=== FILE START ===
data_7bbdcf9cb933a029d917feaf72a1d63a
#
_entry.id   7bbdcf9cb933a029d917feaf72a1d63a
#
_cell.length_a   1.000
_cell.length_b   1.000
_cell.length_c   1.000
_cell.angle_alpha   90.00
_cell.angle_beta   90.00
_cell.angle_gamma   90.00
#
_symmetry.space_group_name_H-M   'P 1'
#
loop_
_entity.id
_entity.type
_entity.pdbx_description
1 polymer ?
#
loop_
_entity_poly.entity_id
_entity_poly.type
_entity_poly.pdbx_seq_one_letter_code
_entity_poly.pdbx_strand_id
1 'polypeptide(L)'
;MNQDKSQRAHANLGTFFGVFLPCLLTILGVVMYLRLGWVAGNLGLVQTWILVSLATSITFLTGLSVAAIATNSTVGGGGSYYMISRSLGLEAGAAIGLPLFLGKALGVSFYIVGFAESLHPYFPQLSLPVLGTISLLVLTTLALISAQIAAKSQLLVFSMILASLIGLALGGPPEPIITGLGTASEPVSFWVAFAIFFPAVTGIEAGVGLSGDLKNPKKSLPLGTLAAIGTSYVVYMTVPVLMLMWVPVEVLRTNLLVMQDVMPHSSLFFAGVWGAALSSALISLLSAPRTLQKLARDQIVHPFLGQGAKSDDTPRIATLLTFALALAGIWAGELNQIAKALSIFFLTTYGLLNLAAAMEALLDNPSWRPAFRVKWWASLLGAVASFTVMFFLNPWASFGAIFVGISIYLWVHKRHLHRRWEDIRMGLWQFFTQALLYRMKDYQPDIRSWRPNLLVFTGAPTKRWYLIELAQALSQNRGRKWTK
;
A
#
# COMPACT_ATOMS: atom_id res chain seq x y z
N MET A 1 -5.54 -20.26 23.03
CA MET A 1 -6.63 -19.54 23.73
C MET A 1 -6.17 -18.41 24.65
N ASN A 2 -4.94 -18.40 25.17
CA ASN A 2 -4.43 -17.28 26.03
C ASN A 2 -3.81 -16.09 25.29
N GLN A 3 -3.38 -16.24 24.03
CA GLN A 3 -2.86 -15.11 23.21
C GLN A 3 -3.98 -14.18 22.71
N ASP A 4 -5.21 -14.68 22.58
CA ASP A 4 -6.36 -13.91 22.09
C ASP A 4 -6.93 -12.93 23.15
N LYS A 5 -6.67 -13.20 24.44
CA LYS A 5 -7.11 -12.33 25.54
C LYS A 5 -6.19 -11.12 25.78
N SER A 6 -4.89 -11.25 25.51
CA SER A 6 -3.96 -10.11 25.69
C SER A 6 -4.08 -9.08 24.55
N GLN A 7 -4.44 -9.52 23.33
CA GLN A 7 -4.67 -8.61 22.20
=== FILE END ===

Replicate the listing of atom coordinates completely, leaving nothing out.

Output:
data_7bbdcf9cb933a029d917feaf72a1d63a
#
_entry.id   7bbdcf9cb933a029d917feaf72a1d63a
#
_cell.length_a   1.000
_cell.length_b   1.000
_cell.length_c   1.000
_cell.angle_alpha   90.00
_cell.angle_beta   90.00
_cell.angle_gamma   90.00
#
_symmetry.space_group_name_H-M   'P 1'
#
loop_
_entity.id
_entity.type
_entity.pdbx_description
1 polymer ?
#
loop_
_entity_poly.entity_id
_entity_poly.type
_entity_poly.pdbx_seq_one_letter_code
_entity_poly.pdbx_strand_id
1 'polypeptide(L)'
;MNQDKSQRAHANLGTFFGVFLPCLLTILGVVMYLRLGWVAGNLGLVQTWILVSLATSITFLTGLSVAAIATNSTVGGGGSYYMISRSLGLEAGAAIGLPLFLGKALGVSFYIVGFAESLHPYFPQLSLPVLGTISLLVLTTLALISAQIAAKSQLLVFSMILASLIGLALGGPPEPIITGLGTASEPVSFWVAFAIFFPAVTGIEAGVGLSGDLKNPKKSLPLGTLAAIGTSYVVYMTVPVLMLMWVPVEVLRTNLLVMQDVMPHSSLFFAGVWGAALSSALISLLSAPRTLQKLARDQIVHPFLGQGAKSDDTPRIATLLTFALALAGIWAGELNQIAKALSIFFLTTYGLLNLAAAMEALLDNPSWRPAFRVKWWASLLGAVASFTVMFFLNPWASFGAIFVGISIYLWVHKRHLHRRWEDIRMGLWQFFTQALLYRMKDYQPDIRSWRPNLLVFTGAPTKRWYLIELAQALSQNRGRKWTK
;
A
#
# COMPACT_ATOMS: atom_id res chain seq x y z
N MET A 1 -5.54 -20.26 23.03
CA MET A 1 -6.63 -19.54 23.73
C MET A 1 -6.17 -18.41 24.65
N ASN A 2 -4.94 -18.40 25.17
CA ASN A 2 -4.43 -17.28 26.03
C ASN A 2 -3.81 -16.09 25.29
N GLN A 3 -3.38 -16.24 24.03
CA GLN A 3 -2.86 -15.11 23.21
C GLN A 3 -3.98 -14.18 22.71
N ASP A 4 -5.21 -14.68 22.58
CA ASP A 4 -6.36 -13.91 22.09
C ASP A 4 -6.93 -12.93 23.15
N LYS A 5 -6.67 -13.20 24.44
CA LYS A 5 -7.11 -12.33 25.54
C LYS A 5 -6.19 -11.12 25.78
N SER A 6 -4.89 -11.25 25.51
CA SER A 6 -3.96 -10.11 25.69
C SER A 6 -4.08 -9.08 24.55
N GLN A 7 -4.44 -9.52 23.33
CA GLN A 7 -4.67 -8.61 22.20